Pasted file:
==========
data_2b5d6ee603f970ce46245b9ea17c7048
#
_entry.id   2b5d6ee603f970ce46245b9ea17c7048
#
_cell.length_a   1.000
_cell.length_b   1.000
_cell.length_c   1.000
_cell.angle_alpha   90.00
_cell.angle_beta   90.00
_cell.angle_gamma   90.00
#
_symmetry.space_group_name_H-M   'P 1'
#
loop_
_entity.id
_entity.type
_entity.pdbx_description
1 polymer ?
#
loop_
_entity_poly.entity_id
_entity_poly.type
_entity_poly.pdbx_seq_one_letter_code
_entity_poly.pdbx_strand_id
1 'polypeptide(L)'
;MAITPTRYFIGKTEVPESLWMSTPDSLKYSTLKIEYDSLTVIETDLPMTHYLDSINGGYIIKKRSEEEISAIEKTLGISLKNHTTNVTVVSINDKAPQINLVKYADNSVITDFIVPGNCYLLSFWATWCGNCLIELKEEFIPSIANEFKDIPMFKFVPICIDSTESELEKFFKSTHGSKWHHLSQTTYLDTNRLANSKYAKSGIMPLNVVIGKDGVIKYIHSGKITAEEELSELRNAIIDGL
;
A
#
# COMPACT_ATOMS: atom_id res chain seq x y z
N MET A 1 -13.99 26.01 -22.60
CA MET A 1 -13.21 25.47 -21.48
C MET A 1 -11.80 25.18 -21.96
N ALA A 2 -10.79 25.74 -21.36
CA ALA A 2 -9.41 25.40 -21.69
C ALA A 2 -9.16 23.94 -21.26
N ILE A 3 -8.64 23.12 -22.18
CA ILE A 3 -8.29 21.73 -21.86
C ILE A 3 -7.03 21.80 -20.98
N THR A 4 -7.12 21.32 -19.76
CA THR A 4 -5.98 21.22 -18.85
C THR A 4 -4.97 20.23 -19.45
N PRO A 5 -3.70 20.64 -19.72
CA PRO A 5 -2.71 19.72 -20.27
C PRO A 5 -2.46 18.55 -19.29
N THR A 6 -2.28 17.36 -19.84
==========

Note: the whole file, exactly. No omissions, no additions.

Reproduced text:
data_2b5d6ee603f970ce46245b9ea17c7048
#
_entry.id   2b5d6ee603f970ce46245b9ea17c7048
#
_cell.length_a   1.000
_cell.length_b   1.000
_cell.length_c   1.000
_cell.angle_alpha   90.00
_cell.angle_beta   90.00
_cell.angle_gamma   90.00
#
_symmetry.space_group_name_H-M   'P 1'
#
loop_
_entity.id
_entity.type
_entity.pdbx_description
1 polymer ?
#
loop_
_entity_poly.entity_id
_entity_poly.type
_entity_poly.pdbx_seq_one_letter_code
_entity_poly.pdbx_strand_id
1 'polypeptide(L)'
;MAITPTRYFIGKTEVPESLWMSTPDSLKYSTLKIEYDSLTVIETDLPMTHYLDSINGGYIIKKRSEEEISAIEKTLGISLKNHTTNVTVVSINDKAPQINLVKYADNSVITDFIVPGNCYLLSFWATWCGNCLIELKEEFIPSIANEFKDIPMFKFVPICIDSTESELEKFFKSTHGSKWHHLSQTTYLDTNRLANSKYAKSGIMPLNVVIGKDGVIKYIHSGKITAEEELSELRNAIIDGL
;
A
#
# COMPACT_ATOMS: atom_id res chain seq x y z
N MET A 1 -13.99 26.01 -22.60
CA MET A 1 -13.21 25.47 -21.48
C MET A 1 -11.80 25.18 -21.96
N ALA A 2 -10.79 25.74 -21.36
CA ALA A 2 -9.41 25.40 -21.69
C ALA A 2 -9.16 23.94 -21.26
N ILE A 3 -8.64 23.12 -22.18
CA ILE A 3 -8.29 21.73 -21.86
C ILE A 3 -7.03 21.80 -20.98
N THR A 4 -7.12 21.32 -19.76
CA THR A 4 -5.98 21.22 -18.85
C THR A 4 -4.97 20.23 -19.45
N PRO A 5 -3.70 20.64 -19.72
CA PRO A 5 -2.71 19.72 -20.27
C PRO A 5 -2.46 18.55 -19.29
N THR A 6 -2.28 17.36 -19.84